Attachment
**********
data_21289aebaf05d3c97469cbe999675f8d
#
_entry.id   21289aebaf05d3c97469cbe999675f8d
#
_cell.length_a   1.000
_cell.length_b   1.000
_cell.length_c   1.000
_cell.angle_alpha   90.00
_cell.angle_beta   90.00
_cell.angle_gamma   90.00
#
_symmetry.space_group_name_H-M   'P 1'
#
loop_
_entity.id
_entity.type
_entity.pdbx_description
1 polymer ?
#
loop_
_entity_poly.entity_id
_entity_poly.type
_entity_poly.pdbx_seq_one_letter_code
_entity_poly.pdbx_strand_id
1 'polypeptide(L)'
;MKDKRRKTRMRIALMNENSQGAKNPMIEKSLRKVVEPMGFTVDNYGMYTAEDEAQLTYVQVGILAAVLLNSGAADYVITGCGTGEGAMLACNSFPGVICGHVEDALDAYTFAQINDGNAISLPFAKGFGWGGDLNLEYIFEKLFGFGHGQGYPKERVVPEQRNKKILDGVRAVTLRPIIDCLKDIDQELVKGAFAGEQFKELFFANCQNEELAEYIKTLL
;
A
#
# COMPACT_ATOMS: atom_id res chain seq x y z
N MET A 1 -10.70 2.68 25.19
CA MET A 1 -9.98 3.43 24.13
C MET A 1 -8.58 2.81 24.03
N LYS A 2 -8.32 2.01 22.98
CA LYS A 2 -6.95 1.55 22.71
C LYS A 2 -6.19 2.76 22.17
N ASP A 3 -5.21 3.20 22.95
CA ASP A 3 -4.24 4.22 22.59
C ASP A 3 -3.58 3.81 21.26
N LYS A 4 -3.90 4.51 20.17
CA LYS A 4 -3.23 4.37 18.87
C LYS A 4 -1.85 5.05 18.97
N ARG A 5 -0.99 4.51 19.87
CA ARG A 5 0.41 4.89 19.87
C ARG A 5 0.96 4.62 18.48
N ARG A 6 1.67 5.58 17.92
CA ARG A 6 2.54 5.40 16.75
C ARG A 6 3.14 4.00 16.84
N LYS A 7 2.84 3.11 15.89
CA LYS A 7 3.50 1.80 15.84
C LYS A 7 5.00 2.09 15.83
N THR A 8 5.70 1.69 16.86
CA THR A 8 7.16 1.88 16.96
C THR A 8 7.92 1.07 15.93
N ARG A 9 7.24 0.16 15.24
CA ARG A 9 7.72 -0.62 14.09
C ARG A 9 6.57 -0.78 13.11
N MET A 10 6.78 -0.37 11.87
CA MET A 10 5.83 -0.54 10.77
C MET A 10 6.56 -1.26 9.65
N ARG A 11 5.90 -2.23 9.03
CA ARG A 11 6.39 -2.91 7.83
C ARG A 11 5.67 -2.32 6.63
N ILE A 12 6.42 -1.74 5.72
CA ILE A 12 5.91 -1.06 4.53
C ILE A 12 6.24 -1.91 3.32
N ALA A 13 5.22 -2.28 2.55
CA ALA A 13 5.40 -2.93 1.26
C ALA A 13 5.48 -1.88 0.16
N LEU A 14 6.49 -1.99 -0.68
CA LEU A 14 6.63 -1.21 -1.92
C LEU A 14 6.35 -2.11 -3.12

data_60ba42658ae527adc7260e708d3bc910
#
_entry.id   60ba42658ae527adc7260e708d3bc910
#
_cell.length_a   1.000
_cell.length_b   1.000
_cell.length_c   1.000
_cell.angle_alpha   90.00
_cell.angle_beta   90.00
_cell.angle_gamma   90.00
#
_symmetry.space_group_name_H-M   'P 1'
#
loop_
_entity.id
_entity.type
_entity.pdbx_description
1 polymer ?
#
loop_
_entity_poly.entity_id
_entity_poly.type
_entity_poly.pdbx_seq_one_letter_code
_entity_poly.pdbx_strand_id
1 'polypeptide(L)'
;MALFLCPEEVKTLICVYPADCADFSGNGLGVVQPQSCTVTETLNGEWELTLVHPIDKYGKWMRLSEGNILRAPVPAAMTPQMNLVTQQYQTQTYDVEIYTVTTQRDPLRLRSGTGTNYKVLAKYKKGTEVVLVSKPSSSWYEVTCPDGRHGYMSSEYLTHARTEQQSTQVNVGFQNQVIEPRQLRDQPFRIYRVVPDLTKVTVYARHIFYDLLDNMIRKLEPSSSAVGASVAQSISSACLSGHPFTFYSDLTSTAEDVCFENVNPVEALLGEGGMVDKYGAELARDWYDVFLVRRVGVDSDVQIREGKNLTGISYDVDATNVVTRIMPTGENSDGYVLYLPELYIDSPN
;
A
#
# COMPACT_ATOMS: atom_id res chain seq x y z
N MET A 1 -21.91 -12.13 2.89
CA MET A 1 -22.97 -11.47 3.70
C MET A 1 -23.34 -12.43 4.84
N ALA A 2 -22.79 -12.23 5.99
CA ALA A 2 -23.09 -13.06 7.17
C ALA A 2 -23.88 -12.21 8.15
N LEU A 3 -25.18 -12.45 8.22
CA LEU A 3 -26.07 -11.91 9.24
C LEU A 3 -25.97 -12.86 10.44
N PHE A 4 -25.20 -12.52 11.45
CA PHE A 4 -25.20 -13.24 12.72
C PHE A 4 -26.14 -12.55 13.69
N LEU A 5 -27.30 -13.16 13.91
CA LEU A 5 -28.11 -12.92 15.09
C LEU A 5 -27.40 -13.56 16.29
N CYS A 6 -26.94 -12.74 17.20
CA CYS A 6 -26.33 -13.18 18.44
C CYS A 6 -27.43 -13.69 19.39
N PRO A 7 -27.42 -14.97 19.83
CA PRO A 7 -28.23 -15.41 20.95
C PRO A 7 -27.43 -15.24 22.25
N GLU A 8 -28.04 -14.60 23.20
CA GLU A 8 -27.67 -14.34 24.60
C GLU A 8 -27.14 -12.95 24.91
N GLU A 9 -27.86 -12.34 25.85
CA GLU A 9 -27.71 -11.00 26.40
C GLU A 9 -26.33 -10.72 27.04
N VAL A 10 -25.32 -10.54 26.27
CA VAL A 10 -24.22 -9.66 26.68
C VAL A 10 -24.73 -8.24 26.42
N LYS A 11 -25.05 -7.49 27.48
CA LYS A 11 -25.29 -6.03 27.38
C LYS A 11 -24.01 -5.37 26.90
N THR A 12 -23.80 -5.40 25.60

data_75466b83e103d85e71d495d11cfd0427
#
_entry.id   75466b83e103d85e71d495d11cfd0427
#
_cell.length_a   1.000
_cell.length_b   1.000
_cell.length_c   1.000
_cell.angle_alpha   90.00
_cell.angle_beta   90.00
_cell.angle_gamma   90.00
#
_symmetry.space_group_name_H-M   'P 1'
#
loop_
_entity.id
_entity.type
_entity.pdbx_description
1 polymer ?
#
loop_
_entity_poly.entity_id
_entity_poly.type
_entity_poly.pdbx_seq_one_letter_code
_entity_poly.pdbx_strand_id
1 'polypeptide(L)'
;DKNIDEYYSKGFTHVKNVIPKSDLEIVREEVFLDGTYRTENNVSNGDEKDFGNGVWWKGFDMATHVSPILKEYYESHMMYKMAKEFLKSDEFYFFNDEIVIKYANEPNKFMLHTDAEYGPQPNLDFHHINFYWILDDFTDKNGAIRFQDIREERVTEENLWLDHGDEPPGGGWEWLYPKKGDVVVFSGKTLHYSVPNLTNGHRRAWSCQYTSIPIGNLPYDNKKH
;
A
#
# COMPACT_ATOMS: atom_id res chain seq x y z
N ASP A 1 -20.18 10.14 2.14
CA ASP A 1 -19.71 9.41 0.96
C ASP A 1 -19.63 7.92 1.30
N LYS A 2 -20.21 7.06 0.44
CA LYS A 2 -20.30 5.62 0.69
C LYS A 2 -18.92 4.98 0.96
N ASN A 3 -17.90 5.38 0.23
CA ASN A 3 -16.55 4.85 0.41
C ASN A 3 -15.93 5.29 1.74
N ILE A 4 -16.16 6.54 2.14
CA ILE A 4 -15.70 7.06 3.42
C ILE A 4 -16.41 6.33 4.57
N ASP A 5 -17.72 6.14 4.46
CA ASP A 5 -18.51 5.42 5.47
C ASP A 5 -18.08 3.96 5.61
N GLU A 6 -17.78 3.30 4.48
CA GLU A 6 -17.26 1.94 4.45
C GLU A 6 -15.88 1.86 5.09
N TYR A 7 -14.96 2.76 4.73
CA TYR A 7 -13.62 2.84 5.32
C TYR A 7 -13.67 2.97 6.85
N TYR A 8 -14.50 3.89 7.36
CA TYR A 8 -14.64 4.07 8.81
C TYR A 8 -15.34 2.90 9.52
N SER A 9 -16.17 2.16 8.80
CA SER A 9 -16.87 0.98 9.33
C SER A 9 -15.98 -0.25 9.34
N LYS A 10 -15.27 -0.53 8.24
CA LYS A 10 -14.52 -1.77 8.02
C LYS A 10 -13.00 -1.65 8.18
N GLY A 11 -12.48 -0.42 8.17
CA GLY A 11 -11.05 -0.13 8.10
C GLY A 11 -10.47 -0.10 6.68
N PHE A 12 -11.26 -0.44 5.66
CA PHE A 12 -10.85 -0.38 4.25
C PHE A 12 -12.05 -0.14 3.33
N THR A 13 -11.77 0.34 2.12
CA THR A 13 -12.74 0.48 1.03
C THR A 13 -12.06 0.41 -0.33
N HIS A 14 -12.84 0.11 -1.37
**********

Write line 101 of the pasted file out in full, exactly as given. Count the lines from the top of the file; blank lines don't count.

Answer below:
#